A hypergeometric distribution is a decimal that represents the likelihood that W successes will occur within a given sample given that there are X ‘chances’ within the sample (the sample size), Y instances of the successful event in the population as a whole, and Z events in the population.
In short, it is the odds of a person having a certain card in hand. The information from a hypergeometric distribution can be combined with the the information the other player is giving you to help you to determine whether or not he has the card in question (or a similar card).
Let us suppose, for instance, that you are playing an aggressive deck against a more controlling deck. The game is going a little later than you would like… You have reached the 8th turn. Your opponent loves Day of Judgment, so you can be certain his deck contains at least 3 if not 4 of them. He has not played any yet this game. After burning through his chump blockers, you are starting to get in for decent damage. You have a pair of Goblin Guides and a Signal Pest on the field currently. With your opponent at 8 life, you are starting to gain confidence. Unfortunately, you have good reason to fear a Day of Judgment. With your hand clogged with cheap creatures and lands, do you commit more creatures to the battlefield or wait until after the Day of Judgment to continue your assault? Time for some number crunching. Eighth turn. Your opponent was on the draw, so 7+7+2=16 is the number of cards that have been through his hand this game. What is the 2 for, you may ask? He played Divination, so those cards must be taken into account. This gives me the formula: =hypgeomdist(1;16;4;60) [Hint: replace the semicolons with commas if using Excel; I use Google Docs]. The 1 is the number of the particular card in question (day of judgment) we are interested in him/her having. The 16 is the number of cards the player has seen this turn. The 4 is the number of the card (or cards) of interest in the deck. The 60 is the size of the deck. The result is about 0.43, or 43%. This is a reasonably high pobability. Now the question is, what do you think your chances of winning are after he lands a Day of Judgment? If the odds are higher given the hasty creatures you have in hand, your best bet would be to wait it out and get in for damage with the creatures already on the battlefield for the time being. If you know your opponent packs some nasty creatures in his deck that will invariably hit the battlefield after he blows up the board, giving you almost zero chances of winning, you will need to press your advantage and hope that it is enough.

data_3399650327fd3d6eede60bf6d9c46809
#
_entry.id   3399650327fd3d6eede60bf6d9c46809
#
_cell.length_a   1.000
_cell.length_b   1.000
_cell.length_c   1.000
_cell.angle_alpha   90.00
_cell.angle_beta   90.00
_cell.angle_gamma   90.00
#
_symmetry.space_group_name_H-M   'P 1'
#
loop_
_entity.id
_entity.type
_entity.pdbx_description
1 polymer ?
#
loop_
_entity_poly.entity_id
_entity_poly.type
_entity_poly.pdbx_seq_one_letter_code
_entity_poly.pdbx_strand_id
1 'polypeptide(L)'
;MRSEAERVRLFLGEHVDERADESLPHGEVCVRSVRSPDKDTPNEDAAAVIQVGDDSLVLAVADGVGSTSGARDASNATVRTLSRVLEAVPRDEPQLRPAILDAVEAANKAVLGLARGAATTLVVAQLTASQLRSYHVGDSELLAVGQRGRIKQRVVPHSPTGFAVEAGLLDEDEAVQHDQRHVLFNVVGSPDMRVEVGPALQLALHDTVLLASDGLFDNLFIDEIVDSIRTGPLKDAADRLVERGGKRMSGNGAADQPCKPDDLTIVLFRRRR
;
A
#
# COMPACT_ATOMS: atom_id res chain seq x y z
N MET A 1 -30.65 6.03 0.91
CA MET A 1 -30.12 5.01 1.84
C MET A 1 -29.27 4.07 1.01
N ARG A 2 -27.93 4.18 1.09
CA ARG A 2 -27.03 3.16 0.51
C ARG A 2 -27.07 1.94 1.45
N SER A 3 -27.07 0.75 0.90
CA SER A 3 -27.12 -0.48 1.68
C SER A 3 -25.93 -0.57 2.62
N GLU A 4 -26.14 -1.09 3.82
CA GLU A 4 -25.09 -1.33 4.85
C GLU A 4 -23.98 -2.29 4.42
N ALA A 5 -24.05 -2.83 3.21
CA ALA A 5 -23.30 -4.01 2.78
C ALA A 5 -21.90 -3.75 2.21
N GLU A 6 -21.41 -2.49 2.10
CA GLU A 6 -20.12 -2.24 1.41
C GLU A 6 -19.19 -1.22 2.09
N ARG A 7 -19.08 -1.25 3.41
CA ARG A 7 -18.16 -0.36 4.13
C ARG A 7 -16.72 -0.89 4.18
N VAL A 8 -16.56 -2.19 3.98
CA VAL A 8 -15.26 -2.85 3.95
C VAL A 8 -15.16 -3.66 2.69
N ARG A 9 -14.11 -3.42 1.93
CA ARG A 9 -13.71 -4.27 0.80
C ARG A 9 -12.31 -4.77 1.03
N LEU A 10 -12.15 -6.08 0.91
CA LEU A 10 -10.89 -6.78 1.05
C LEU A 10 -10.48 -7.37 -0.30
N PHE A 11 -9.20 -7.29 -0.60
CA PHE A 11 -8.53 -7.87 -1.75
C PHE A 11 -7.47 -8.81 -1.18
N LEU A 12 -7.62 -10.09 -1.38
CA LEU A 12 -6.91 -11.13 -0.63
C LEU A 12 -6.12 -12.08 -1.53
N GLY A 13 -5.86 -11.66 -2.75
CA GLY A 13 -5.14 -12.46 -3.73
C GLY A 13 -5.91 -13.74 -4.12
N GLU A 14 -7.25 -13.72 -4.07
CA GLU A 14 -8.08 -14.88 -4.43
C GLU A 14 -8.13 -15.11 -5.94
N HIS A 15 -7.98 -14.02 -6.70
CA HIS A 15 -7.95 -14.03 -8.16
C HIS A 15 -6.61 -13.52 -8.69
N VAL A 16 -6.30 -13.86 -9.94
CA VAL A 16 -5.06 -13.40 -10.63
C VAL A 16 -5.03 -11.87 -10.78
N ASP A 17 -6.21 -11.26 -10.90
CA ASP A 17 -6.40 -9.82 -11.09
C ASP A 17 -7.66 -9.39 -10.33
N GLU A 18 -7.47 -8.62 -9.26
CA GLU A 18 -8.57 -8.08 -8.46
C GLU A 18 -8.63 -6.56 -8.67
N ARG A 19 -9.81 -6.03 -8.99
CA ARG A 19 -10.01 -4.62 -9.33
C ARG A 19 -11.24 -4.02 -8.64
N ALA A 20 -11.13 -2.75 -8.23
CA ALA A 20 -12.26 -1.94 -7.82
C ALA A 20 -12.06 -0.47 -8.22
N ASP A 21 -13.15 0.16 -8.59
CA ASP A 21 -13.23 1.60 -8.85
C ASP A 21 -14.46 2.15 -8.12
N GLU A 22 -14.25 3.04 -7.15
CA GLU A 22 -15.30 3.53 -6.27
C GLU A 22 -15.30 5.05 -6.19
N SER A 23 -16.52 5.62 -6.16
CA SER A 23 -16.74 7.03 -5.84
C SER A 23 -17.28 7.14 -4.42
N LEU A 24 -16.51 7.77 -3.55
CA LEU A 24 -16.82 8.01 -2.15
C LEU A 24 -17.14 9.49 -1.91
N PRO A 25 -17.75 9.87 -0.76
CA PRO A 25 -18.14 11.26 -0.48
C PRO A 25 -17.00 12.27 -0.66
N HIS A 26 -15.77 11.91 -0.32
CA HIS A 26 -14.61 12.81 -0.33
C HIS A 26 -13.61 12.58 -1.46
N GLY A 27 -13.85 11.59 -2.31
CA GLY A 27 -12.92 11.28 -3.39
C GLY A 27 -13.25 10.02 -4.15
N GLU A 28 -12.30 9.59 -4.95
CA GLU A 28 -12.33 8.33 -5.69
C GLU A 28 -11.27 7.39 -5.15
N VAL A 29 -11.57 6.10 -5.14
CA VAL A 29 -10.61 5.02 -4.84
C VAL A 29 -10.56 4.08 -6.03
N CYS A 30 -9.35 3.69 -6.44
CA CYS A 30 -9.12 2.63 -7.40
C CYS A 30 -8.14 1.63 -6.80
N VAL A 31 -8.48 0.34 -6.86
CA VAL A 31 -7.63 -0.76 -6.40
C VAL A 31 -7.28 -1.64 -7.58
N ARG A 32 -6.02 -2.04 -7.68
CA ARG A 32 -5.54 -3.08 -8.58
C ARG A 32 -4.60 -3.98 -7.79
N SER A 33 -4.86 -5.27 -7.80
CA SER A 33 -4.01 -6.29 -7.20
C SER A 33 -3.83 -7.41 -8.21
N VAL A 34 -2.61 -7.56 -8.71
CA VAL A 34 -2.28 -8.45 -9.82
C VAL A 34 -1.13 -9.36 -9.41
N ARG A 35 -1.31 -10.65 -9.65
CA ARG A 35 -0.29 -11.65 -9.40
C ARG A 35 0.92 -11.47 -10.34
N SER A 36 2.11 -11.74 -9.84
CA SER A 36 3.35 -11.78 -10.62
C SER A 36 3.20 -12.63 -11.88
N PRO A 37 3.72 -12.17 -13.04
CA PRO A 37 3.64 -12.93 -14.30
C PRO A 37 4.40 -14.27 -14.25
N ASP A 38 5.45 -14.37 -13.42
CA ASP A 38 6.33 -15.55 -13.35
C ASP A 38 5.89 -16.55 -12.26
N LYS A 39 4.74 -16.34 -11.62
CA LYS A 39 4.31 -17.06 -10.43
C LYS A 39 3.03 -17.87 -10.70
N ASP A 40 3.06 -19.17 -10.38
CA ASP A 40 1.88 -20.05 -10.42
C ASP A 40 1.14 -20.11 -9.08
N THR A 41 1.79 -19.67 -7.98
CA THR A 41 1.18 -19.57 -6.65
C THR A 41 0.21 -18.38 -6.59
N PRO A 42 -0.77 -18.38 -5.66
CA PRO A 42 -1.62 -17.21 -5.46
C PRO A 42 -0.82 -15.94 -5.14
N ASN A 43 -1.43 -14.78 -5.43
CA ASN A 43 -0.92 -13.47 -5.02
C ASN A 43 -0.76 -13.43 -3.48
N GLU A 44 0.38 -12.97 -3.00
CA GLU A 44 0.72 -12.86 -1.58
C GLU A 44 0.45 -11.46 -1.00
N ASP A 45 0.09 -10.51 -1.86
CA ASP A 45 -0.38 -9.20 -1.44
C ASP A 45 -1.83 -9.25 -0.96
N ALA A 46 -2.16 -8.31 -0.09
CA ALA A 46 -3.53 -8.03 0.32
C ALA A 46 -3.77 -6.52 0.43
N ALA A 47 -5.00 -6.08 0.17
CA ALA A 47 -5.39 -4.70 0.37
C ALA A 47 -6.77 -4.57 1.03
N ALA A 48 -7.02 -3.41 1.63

I will try to get a few charts up with some key sets of hypergeometric distributions on them for reference purposes.
If you would like to know more about hypergeometric distributions or you would like to see more posts like this, let me know by subscribing to my blog and leaving a comment. Good luck out there.